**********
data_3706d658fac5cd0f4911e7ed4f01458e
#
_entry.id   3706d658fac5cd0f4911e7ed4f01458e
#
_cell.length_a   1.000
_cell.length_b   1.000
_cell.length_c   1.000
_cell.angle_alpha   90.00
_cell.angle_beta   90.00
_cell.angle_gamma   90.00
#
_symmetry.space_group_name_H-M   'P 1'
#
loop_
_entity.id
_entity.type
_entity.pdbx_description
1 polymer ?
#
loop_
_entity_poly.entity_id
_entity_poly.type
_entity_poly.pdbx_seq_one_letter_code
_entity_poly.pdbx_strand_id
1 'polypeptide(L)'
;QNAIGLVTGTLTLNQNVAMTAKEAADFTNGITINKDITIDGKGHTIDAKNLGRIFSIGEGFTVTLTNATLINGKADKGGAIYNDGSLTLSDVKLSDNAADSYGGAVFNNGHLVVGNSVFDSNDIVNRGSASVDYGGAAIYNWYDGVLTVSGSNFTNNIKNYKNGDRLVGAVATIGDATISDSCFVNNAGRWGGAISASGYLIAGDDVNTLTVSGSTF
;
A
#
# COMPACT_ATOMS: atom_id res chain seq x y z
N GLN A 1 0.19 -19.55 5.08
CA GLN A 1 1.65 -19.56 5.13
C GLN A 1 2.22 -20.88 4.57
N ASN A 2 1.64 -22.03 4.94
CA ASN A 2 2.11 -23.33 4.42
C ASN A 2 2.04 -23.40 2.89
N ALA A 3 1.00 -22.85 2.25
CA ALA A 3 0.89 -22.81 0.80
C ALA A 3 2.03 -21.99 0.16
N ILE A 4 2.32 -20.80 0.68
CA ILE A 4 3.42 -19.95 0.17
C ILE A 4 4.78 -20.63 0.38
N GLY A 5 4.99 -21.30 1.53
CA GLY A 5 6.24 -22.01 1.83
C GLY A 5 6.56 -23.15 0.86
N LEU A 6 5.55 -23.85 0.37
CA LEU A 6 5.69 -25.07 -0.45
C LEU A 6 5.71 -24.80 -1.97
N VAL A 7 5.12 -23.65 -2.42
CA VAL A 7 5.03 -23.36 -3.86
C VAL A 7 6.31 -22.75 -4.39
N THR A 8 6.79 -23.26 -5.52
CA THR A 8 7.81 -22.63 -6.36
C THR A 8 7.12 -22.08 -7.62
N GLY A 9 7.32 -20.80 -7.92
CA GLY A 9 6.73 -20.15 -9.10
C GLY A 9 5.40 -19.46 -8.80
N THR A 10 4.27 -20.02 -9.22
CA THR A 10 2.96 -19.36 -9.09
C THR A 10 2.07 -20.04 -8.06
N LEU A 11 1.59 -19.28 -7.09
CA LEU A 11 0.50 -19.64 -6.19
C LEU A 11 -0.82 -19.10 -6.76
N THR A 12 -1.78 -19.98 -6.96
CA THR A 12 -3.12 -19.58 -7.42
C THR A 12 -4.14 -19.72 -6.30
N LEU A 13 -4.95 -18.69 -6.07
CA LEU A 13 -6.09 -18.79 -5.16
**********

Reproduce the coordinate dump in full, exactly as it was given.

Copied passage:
data_3706d658fac5cd0f4911e7ed4f01458e
#
_entry.id   3706d658fac5cd0f4911e7ed4f01458e
#
_cell.length_a   1.000
_cell.length_b   1.000
_cell.length_c   1.000
_cell.angle_alpha   90.00
_cell.angle_beta   90.00
_cell.angle_gamma   90.00
#
_symmetry.space_group_name_H-M   'P 1'
#
loop_
_entity.id
_entity.type
_entity.pdbx_description
1 polymer ?
#
loop_
_entity_poly.entity_id
_entity_poly.type
_entity_poly.pdbx_seq_one_letter_code
_entity_poly.pdbx_strand_id
1 'polypeptide(L)'
;QNAIGLVTGTLTLNQNVAMTAKEAADFTNGITINKDITIDGKGHTIDAKNLGRIFSIGEGFTVTLTNATLINGKADKGGAIYNDGSLTLSDVKLSDNAADSYGGAVFNNGHLVVGNSVFDSNDIVNRGSASVDYGGAAIYNWYDGVLTVSGSNFTNNIKNYKNGDRLVGAVATIGDATISDSCFVNNAGRWGGAISASGYLIAGDDVNTLTVSGSTF
;
A
#
# COMPACT_ATOMS: atom_id res chain seq x y z
N GLN A 1 0.19 -19.55 5.08
CA GLN A 1 1.65 -19.56 5.13
C GLN A 1 2.22 -20.88 4.57
N ASN A 2 1.64 -22.03 4.94
CA ASN A 2 2.11 -23.33 4.42
C ASN A 2 2.04 -23.40 2.89
N ALA A 3 1.00 -22.85 2.25
CA ALA A 3 0.89 -22.81 0.80
C ALA A 3 2.03 -21.99 0.16
N ILE A 4 2.32 -20.80 0.68
CA ILE A 4 3.42 -19.95 0.17
C ILE A 4 4.78 -20.63 0.38
N GLY A 5 4.99 -21.30 1.53
CA GLY A 5 6.24 -22.01 1.83
C GLY A 5 6.56 -23.15 0.86
N LEU A 6 5.55 -23.85 0.37
CA LEU A 6 5.69 -25.07 -0.45
C LEU A 6 5.71 -24.80 -1.97
N VAL A 7 5.12 -23.65 -2.42
CA VAL A 7 5.03 -23.36 -3.86
C VAL A 7 6.31 -22.75 -4.39
N THR A 8 6.79 -23.26 -5.52
CA THR A 8 7.81 -22.63 -6.36
C THR A 8 7.12 -22.08 -7.62
N GLY A 9 7.32 -20.80 -7.92
CA GLY A 9 6.73 -20.15 -9.10
C GLY A 9 5.40 -19.46 -8.80
N THR A 10 4.27 -20.02 -9.22
CA THR A 10 2.96 -19.36 -9.09
C THR A 10 2.07 -20.04 -8.06
N LEU A 11 1.59 -19.28 -7.09
CA LEU A 11 0.50 -19.64 -6.19
C LEU A 11 -0.82 -19.10 -6.76
N THR A 12 -1.78 -19.98 -6.96
CA THR A 12 -3.12 -19.58 -7.42
C THR A 12 -4.14 -19.72 -6.30
N LEU A 13 -4.95 -18.69 -6.07
CA LEU A 13 -6.09 -18.79 -5.16